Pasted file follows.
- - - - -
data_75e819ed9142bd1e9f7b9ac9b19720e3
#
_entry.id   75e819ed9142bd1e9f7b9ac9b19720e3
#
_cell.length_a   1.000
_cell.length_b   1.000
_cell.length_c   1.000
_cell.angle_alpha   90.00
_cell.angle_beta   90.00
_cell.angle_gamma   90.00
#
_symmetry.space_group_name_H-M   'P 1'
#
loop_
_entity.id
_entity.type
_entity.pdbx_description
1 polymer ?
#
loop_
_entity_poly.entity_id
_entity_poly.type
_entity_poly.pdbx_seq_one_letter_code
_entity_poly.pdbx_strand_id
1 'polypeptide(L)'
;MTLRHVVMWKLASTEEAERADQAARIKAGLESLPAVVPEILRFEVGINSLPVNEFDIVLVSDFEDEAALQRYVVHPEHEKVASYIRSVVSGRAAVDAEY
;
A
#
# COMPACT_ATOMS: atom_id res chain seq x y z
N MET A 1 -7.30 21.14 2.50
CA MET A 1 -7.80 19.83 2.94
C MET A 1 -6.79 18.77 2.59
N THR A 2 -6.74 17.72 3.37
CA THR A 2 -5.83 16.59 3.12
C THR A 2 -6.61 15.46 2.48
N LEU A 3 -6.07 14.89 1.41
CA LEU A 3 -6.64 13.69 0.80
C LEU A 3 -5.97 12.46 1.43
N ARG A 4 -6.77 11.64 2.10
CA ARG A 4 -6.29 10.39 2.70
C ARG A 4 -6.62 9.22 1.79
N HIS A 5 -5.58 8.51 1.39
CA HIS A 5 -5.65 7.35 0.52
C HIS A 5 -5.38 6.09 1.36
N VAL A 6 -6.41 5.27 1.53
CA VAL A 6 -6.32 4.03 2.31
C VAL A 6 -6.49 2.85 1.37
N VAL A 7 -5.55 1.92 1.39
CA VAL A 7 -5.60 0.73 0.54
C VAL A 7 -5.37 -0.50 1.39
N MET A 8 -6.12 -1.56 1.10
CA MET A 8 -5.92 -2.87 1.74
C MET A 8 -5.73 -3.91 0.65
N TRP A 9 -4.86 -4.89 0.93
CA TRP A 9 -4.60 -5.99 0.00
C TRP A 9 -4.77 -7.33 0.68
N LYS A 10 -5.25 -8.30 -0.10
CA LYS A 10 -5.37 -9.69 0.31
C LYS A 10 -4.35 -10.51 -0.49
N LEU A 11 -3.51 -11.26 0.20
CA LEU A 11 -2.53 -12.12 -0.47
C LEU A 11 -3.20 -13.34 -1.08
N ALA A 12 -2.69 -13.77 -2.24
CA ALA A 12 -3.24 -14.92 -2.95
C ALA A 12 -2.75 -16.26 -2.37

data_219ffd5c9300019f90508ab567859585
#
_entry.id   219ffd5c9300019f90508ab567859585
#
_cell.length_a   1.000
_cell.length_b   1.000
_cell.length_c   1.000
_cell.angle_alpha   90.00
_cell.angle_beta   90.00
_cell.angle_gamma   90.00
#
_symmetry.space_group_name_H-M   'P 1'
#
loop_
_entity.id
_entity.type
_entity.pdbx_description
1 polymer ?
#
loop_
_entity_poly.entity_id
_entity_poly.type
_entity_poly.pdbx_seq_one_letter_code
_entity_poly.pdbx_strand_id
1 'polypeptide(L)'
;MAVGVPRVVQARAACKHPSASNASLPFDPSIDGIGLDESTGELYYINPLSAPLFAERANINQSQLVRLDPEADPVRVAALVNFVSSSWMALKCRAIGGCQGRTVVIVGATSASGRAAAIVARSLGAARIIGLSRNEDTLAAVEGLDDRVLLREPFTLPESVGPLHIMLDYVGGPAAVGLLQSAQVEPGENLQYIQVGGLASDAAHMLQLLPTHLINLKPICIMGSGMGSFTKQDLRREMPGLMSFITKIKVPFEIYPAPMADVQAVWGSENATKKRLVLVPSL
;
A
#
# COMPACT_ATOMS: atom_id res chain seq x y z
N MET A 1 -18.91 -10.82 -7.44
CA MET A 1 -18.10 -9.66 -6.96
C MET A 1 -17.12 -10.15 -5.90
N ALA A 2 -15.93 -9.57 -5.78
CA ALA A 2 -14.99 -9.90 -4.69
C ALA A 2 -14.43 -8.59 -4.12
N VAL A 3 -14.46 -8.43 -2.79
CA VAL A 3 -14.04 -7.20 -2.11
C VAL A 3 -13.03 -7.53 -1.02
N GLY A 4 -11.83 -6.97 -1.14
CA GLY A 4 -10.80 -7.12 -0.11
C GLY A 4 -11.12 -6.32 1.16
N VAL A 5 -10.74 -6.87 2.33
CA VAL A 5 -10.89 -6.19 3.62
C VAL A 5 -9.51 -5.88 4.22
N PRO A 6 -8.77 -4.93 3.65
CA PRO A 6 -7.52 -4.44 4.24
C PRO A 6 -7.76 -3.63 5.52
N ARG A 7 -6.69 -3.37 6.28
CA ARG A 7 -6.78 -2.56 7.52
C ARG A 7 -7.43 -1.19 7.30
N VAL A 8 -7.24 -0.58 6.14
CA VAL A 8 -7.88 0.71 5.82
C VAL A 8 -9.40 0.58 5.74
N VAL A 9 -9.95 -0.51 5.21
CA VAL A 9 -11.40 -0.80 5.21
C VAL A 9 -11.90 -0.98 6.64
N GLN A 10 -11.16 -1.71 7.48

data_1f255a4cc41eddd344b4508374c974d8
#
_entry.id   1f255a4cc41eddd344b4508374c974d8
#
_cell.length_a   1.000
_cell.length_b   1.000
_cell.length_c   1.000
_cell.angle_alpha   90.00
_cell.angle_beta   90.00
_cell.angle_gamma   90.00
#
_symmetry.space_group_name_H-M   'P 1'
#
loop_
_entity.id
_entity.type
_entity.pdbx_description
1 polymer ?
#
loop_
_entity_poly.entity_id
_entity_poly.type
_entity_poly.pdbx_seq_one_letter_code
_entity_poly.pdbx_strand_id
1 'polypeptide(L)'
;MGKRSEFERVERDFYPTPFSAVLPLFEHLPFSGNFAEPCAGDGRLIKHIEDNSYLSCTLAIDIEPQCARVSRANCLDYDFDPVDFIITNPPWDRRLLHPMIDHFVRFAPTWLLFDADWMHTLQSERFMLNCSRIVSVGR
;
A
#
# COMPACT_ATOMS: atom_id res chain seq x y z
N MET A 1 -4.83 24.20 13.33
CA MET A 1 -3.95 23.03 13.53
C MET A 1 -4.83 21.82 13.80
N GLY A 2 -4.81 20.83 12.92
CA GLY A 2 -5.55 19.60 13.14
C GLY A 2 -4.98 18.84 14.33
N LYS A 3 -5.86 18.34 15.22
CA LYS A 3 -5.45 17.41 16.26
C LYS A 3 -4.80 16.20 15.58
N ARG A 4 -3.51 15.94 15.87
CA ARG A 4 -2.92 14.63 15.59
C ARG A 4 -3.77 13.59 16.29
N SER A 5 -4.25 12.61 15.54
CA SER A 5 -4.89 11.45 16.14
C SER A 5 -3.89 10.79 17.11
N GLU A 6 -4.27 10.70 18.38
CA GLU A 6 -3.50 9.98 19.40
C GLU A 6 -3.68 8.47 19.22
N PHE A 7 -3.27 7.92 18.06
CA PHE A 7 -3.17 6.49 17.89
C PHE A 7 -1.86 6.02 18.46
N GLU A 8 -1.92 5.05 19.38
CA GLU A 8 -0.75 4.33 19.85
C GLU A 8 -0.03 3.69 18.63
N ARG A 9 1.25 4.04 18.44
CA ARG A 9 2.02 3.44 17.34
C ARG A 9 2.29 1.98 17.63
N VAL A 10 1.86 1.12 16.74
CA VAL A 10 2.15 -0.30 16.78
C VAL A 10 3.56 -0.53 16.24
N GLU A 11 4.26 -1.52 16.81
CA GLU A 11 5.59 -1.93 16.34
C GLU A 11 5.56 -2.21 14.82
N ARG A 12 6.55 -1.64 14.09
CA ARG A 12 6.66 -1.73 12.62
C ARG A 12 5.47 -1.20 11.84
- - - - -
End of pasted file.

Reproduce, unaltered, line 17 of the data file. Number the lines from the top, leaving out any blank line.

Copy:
_entity.pdbx_description